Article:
The current regulation, phase four of the EU’s Emissions Trading System, has only slightly increased carbon costs for cement companies, but the proposed ramp-up of emissions reductions to 55% by 2030 will likely increase pressure on credit ratios.
The EU Emissions Trading System (ETS) dates from the 2000s and covers the power and heavy industrial sectors, including cement, and more recently aviation. Under current regulations, cement manufacturers receive slightly fewer free emissions allowances from EU member states. These allowances, until now, have materially alleviated companies’ carbon-price cost pressures. Annual allowance reductions have gathered pace, by 2.20%, under the current phase four, from 1.74% under phase three (2013-2020). The aim is to encourage faster decarbonization efforts.
Beyond 2024, if phase four continues, carbon costs will not likely top 10% of cement companies’ EBITDA on average by 2030. This is why we have not yet taken any rating actions on entities in the European sector related to carbon-price risk. EU ETS reform will continue to evolve, and the implications for cement producers remain uncertain.
In 2019-2021, carbon costs represented 0%-3% of cement companies’ EBITDA. Under phase four, we think that carbon costs will increase slightly but still comprise a modest share of total costs. More notably, we have not highlighted any material differences in competitive positions among European players based on their carbon intensity. This reflects that differing levels of carbon intensity have had little financial or business impact on the sector so far. The sector’s ability to pass through these marginal cost increases is an important credit support and reflects sustained demand ahead of construction backlogs (see chart 1). Low carbon costs until recently mean most companies still benefit from a surplus of received allowances carried over from past years (see chart 2). This means companies’ exposure to carbon costs is still broadly contained, even in today’s higher carbon price environment.
Climate transition risk and the rating implications for cement-makers
Cement companies are high emitters of CO2. They have among the highest carbon intensity of all sectors and, as such, are exposed to climate transition risk (see “Environmental, social, and governance principles in credit ratings,” published Oct. 10, 2021). Carbon regulation and raising carbon costs is a key risk for cement manufacturers as their profitability can be undermined in the medium term. Production or product innovation could potentially reduce carbon emissions. But decarbonization can be very expensive, and some technologies to capture carbon are still in prototype.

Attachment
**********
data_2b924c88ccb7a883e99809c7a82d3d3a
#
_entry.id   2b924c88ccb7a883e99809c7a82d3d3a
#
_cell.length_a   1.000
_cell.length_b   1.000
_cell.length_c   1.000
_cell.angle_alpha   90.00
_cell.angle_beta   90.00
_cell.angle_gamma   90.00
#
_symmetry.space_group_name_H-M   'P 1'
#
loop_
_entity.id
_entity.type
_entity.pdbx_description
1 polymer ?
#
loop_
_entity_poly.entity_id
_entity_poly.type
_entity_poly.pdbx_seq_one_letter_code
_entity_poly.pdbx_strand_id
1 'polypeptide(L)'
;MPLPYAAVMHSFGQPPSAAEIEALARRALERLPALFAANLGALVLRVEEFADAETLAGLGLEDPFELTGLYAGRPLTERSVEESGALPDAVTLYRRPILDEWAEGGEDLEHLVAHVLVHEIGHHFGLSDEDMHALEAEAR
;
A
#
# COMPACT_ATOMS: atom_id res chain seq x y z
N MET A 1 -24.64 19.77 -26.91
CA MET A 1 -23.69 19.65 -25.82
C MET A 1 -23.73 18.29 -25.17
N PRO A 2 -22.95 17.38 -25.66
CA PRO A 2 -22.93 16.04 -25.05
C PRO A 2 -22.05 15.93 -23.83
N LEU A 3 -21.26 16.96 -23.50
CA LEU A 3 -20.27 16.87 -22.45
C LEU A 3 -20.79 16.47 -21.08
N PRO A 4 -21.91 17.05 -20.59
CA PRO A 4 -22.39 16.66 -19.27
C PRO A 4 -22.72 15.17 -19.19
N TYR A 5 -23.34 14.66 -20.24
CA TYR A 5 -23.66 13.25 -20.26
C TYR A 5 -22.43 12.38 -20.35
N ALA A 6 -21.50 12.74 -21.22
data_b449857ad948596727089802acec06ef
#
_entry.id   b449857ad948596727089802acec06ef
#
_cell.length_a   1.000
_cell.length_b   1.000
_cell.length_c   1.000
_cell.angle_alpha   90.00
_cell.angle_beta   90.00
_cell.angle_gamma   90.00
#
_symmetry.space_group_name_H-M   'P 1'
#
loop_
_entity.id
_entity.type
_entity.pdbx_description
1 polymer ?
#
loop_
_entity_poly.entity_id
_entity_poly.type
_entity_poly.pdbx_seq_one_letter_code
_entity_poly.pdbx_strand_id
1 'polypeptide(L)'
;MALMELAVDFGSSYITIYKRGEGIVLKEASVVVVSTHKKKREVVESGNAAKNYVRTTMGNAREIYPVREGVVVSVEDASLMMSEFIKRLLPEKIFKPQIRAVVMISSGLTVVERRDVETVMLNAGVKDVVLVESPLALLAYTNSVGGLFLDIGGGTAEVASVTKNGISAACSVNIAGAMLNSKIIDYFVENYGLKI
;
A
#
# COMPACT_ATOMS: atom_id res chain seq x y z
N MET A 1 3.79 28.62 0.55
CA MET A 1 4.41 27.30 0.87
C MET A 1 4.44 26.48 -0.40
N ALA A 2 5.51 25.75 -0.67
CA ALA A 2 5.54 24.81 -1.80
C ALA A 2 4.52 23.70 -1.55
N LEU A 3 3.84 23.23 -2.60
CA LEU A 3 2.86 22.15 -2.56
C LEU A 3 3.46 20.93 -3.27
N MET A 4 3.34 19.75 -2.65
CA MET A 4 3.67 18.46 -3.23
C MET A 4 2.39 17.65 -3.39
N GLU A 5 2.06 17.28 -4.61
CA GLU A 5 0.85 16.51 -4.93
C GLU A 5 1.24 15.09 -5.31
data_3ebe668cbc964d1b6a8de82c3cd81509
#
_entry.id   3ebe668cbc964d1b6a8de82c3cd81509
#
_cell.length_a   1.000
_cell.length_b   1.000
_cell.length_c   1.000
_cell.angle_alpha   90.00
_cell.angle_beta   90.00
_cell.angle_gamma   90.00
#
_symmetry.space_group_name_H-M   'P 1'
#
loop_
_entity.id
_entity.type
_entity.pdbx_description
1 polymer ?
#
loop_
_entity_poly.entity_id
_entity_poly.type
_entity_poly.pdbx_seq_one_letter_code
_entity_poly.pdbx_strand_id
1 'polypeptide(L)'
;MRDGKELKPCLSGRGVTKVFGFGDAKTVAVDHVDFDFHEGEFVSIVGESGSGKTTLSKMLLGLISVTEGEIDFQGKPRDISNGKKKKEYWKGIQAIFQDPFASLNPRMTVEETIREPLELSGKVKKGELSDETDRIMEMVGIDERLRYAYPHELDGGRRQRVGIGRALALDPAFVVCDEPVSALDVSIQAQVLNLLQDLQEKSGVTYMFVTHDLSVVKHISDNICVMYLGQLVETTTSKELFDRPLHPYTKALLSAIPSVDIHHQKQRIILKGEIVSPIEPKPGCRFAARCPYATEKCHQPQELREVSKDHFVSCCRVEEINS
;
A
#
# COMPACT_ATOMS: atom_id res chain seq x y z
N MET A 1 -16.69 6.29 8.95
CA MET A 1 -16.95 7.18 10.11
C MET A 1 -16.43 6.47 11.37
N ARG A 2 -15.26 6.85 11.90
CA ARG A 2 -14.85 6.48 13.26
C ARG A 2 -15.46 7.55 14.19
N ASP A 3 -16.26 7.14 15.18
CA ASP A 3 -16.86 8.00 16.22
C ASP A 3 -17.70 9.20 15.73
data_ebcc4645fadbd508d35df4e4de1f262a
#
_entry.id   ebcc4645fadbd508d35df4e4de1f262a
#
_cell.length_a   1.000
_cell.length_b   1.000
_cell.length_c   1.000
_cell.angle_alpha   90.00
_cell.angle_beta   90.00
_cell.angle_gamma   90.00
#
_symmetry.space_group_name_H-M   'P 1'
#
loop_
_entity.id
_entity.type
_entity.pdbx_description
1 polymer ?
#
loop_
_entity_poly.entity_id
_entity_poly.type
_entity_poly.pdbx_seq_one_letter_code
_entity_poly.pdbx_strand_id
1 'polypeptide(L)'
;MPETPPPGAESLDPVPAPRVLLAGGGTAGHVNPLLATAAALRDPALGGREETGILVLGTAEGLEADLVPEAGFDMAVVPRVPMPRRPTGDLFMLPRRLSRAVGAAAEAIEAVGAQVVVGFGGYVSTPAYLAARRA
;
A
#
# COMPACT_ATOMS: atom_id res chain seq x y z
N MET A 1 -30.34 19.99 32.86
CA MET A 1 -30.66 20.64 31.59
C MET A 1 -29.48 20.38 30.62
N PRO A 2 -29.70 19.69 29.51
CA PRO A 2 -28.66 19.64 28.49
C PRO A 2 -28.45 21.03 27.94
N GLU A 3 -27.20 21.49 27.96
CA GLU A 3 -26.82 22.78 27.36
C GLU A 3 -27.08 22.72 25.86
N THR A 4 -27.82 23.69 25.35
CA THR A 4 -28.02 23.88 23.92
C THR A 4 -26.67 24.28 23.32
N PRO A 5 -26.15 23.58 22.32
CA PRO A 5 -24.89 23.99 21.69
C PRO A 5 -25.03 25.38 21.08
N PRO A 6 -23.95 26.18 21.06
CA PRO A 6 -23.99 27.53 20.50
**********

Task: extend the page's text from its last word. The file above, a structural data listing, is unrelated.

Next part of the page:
Climate transition risk has so far had limited influence on our ratings on cement manufacturers. This is because the costs linked with high carbon emissions have been contained, reflecting limited (EU) or no carbon regulation (elsewhere). The EU ETS dates from the 2000s, but cement companies have received free allowances covering a large share of their carbon emissions. We also note that there are few cement alternatives at present, which should preserve steady volumes in the medium to long term and enable cement producers to pass through higher costs.
We factor climate transition risks into our ratings on cement companies when we assess a company’s business risk and financial risk profiles. More specifically, we incorporate climate transition risks into our assessment of a company’s competitive position and cash flow/leverage analysis. Among the key factors we consider for our competitive position assessment are:
Effective local carbon regulation, which typically translates into monetary costs associated with carbon emissions, for instance, free allowances and/or carbon price/tax.
How high an issuer’s carbon emissions are, and its carbon intensity relative to the sector average.
The issuer’s commitment to cut emissions, how far advanced it is, and whether it has a track record of emissions reductions.
Technologies adopted to reduce emissions and associated capital investments.
Investments in research and development to develop innovative technologies to capture emissions.